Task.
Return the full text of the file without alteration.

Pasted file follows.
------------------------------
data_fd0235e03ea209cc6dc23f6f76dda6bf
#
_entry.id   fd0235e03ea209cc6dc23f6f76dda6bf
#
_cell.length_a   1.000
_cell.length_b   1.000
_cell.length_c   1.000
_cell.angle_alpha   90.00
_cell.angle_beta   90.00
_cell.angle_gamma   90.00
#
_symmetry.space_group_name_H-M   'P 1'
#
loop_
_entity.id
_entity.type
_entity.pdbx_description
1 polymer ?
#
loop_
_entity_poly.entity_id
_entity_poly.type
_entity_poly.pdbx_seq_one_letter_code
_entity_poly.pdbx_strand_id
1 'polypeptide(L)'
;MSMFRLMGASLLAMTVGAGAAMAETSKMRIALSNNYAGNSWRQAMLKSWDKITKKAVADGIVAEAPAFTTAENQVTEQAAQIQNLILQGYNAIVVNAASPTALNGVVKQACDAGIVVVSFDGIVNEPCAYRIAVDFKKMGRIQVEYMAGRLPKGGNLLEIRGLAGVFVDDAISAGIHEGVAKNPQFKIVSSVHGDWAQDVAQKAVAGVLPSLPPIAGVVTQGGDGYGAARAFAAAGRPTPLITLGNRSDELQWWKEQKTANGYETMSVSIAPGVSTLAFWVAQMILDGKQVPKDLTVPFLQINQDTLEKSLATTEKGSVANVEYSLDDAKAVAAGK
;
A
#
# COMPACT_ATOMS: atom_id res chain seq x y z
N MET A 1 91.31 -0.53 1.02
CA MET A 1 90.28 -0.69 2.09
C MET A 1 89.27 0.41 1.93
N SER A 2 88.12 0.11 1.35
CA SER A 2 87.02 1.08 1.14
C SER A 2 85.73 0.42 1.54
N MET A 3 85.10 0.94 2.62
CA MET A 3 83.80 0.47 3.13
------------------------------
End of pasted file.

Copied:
data_fd0235e03ea209cc6dc23f6f76dda6bf
#
_entry.id   fd0235e03ea209cc6dc23f6f76dda6bf
#
_cell.length_a   1.000
_cell.length_b   1.000
_cell.length_c   1.000
_cell.angle_alpha   90.00
_cell.angle_beta   90.00
_cell.angle_gamma   90.00
#
_symmetry.space_group_name_H-M   'P 1'
#
loop_
_entity.id
_entity.type
_entity.pdbx_description
1 polymer ?
#
loop_
_entity_poly.entity_id
_entity_poly.type
_entity_poly.pdbx_seq_one_letter_code
_entity_poly.pdbx_strand_id
1 'polypeptide(L)'
;MSMFRLMGASLLAMTVGAGAAMAETSKMRIALSNNYAGNSWRQAMLKSWDKITKKAVADGIVAEAPAFTTAENQVTEQAAQIQNLILQGYNAIVVNAASPTALNGVVKQACDAGIVVVSFDGIVNEPCAYRIAVDFKKMGRIQVEYMAGRLPKGGNLLEIRGLAGVFVDDAISAGIHEGVAKNPQFKIVSSVHGDWAQDVAQKAVAGVLPSLPPIAGVVTQGGDGYGAARAFAAAGRPTPLITLGNRSDELQWWKEQKTANGYETMSVSIAPGVSTLAFWVAQMILDGKQVPKDLTVPFLQINQDTLEKSLATTEKGSVANVEYSLDDAKAVAAGK
;
A
#
# COMPACT_ATOMS: atom_id res chain seq x y z
N MET A 1 91.31 -0.53 1.02
CA MET A 1 90.28 -0.69 2.09
C MET A 1 89.27 0.41 1.93
N SER A 2 88.12 0.11 1.35
CA SER A 2 87.02 1.08 1.14
C SER A 2 85.73 0.42 1.54
N MET A 3 85.10 0.94 2.62
CA MET A 3 83.80 0.47 3.13